The Purkinje Cell Model's Intracellular Ca2+ Dynamics Permit it to Replicate Toggling

In vitro and in vivo, how does an identical, stereotypical CF input produce opposite transitions, toggling a Purkinje cell from [downup] and [updown] (Loewenstein et al., 2005; McKay et al., 2007)? This is an unresolved question.

Our Purkinje cell model replicates toggling through mechanisms that we hypothesize to be responsible for toggling in real Purkinje cells (Figure 4). Every second a CF input to the model produces a large Ca2+ spike in the dendrites (one is labeled with a blue arrow in Figure 4B) that generates a complex spike at the soma (distinguishable in the resolution of Figure 4C; one is labeled with a brown arrow). These CF input events toggle the cell between a tonic firing and a quiescent state at the frequency of CF input, 1 Hz (Figure 4A). When the cell is firing, a CF input toggles it to quiescence. When the cell is quiescent, a CF input toggles it to firing. The significance of the longer quiescent period, labeled with the red arrow (Figure 4A), will be explained later on.

FIGURE 4
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Figure 4. CF input (1 Hz) can toggle the Purkinje cell model between a tonic firing (up) state and a quiescent (down) state. (A) Somatic membrane potential (vs. Time). (B) Membrane potential at a dendritic location, over the same window of time as (A). (C) Relates to the labeled part of (A). (D) Relates to the labeled part of (B). The scaling of (A,B) is encoded in the first scale bar (30 mV, 3 s). The scaling of (C,D) is encoded in the second scale bar (30 mV, 0.5 s). Every second, a CF input produces a large Ca2+ spike in the dendrites (one is labeled with a blue arrow in B) that generates a complex spike at the soma [distinguishable in the resolution of (C); one is labeled with a brown arrow]. These CF input events toggle the cell between a tonic firing and a quiescent state at the frequency of CF input, 1 Hz (A). When the cell is firing, a CF input toggles it to quiescence. When the cell is quiescent, a CF input toggles it to firing. A Na+/K+ pump generated silence can be observed in (A), distinguishable from the other quiescent periods because it is much longer (~12 s as opposed to ~1 s) and is marked by a large red arrow. It is punctuated by CF driven spikes at the frequency of CF input (1 Hz); these CF inputs cannot evoke a state transition into the firing state over the course of this quiescence.

To our Purkinje cell model, CF input is both depolarising and hyperpolarising in parallel. It is depolarising because inward, depolarising cation flow through AMPA ionotropic receptors (AMPAR) opens voltage-gated Ca2+ channels that pass a depolarising Ca2+ influx into the dendrites. Yet, at the same time it is hyperpolarising because this Ca2+ activates hyperpolarising Ca2+-gated SK K+ channels in the dendrites. Which process is dominant dictates as to whether the CF input is net depolarising or hyperpolarising.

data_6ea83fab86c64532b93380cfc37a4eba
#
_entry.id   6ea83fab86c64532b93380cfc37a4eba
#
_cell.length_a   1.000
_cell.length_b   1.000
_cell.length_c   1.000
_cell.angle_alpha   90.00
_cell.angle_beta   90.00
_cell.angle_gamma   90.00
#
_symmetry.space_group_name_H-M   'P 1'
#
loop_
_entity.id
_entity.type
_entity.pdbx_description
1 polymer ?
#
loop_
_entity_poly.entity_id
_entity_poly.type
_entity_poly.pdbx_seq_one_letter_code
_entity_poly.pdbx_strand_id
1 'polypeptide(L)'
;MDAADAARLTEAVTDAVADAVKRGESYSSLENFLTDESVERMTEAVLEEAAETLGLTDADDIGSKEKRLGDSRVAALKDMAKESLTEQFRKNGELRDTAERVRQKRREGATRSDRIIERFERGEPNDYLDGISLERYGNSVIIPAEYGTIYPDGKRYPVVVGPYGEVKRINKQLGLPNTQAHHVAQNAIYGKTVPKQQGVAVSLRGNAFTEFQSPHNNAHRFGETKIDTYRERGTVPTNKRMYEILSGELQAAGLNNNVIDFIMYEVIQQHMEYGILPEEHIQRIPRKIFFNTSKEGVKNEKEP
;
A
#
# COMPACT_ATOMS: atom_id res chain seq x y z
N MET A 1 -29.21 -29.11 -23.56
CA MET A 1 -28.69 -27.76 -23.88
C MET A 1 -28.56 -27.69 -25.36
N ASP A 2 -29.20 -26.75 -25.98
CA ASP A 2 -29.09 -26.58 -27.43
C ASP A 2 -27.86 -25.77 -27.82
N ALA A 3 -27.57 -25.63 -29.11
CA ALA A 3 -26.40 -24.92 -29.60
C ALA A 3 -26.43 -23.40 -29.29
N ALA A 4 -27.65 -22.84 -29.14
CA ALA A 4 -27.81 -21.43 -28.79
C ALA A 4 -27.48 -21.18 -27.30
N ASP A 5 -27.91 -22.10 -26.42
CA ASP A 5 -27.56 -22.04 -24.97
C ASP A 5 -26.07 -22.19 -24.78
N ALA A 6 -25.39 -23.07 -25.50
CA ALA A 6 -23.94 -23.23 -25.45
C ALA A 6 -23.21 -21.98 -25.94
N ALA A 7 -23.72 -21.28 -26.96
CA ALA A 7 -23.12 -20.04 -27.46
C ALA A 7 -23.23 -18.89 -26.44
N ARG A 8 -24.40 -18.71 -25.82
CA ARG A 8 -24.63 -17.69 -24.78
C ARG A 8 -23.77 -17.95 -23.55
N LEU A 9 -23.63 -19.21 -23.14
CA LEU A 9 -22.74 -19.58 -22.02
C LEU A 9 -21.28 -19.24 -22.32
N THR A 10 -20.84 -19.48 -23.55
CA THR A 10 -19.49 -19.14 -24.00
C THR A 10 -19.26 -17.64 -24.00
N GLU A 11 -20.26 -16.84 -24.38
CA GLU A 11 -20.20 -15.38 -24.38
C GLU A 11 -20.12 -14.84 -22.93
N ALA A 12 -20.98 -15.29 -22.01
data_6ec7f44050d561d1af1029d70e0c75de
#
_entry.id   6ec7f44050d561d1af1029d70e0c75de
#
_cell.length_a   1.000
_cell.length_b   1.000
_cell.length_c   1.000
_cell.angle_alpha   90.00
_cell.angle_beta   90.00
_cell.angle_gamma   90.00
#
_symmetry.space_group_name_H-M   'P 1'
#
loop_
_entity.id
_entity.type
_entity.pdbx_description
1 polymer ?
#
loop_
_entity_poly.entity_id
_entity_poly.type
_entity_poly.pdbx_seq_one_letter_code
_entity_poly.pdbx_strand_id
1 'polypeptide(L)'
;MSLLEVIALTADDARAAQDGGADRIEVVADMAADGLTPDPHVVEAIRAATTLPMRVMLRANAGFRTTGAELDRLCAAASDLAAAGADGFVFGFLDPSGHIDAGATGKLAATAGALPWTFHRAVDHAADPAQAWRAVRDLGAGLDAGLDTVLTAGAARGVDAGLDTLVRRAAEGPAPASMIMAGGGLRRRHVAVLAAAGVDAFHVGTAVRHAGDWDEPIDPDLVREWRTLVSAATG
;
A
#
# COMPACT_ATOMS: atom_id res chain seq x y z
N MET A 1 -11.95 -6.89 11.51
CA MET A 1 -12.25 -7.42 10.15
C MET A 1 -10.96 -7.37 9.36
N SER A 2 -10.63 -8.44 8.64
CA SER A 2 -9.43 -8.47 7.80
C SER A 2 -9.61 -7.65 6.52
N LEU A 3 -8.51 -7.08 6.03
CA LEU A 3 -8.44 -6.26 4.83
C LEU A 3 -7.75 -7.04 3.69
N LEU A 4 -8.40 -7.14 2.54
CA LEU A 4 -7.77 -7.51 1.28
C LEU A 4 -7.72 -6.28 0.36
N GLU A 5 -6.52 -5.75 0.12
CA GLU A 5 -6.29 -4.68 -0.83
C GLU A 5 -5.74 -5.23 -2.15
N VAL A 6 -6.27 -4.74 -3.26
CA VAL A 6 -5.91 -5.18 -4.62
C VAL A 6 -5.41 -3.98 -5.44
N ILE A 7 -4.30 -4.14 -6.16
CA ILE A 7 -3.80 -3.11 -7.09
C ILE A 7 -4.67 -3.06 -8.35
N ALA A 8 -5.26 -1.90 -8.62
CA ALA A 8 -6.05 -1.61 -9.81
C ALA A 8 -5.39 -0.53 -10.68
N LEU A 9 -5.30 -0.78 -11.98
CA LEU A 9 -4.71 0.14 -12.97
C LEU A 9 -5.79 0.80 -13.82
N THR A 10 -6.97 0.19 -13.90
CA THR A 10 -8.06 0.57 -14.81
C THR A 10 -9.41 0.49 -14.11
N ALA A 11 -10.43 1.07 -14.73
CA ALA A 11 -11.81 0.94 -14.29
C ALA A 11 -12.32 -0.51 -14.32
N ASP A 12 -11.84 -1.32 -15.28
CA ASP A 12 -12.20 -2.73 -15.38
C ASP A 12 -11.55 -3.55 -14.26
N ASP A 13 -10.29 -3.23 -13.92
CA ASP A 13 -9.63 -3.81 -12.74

In the model, the tonic firing (up) state responds differently to CF input than the quiescent (down) state because it has a different intracellular Ca2+ concentration in its dendrites (Figure 5). During tonic firing, intracellular Ca2+ accumulates as a function of voltage-gated Ca2+ entry. During quiescence it recedes as Ca2+ extrusion exceeds any remaining Ca2+ entry. The firing state has a higher [Ca2+]i level in its dendrites than the quiescent state.

FIGURE 5
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Figure 5. The Purkinje cell model's capture of toggling behavior is made possible by its novel account of intracellular Ca2+ dynamics. All panels relate to the same window of time. (A) Somatic membrane potential. (B) Model parameter y at a dendritic point. (C) Intracellular Ca2+ concentration, [Ca2+]i, at the same dendritic point as (B). (D) Panel (C) at higher resolution. The model cell is toggled up (tonic firing) and down (quiescence) by CF input at a frequency of 1 Hz. Observe the cross-correlation between a Ca2+ spike event in the dendrites (C) and a toggle of state at the soma (A). Model parameter y is the set point for the intracellular Ca2+ concentration ([Ca2+]i) i.e., the value that the system strives to return [Ca2+]i to after a perturbation (refer to Methods). Parameter y rises during tonic firing; rises at a greater rate of change during a CF induced Ca2+ spike and decreases during quiescence (B). These changes in y drive corresponding changes in [Ca2+]i—it rises during tonic firing, rises at a greater rate of change during a CF induced Ca2+ spike and decreases during quiescence (C,D). The [Ca2+]i increase during tonic firing, and decrease during quiescence, is clear in the high resolution of (D) where it is highlighted by green and purple arrows respectively. During tonic firing, one can see that the rise in [Ca2+]i is due to a rising set point value (y) because the [Ca2+]i value that the system is returned to after a calcium spike event increases over time (refer green line).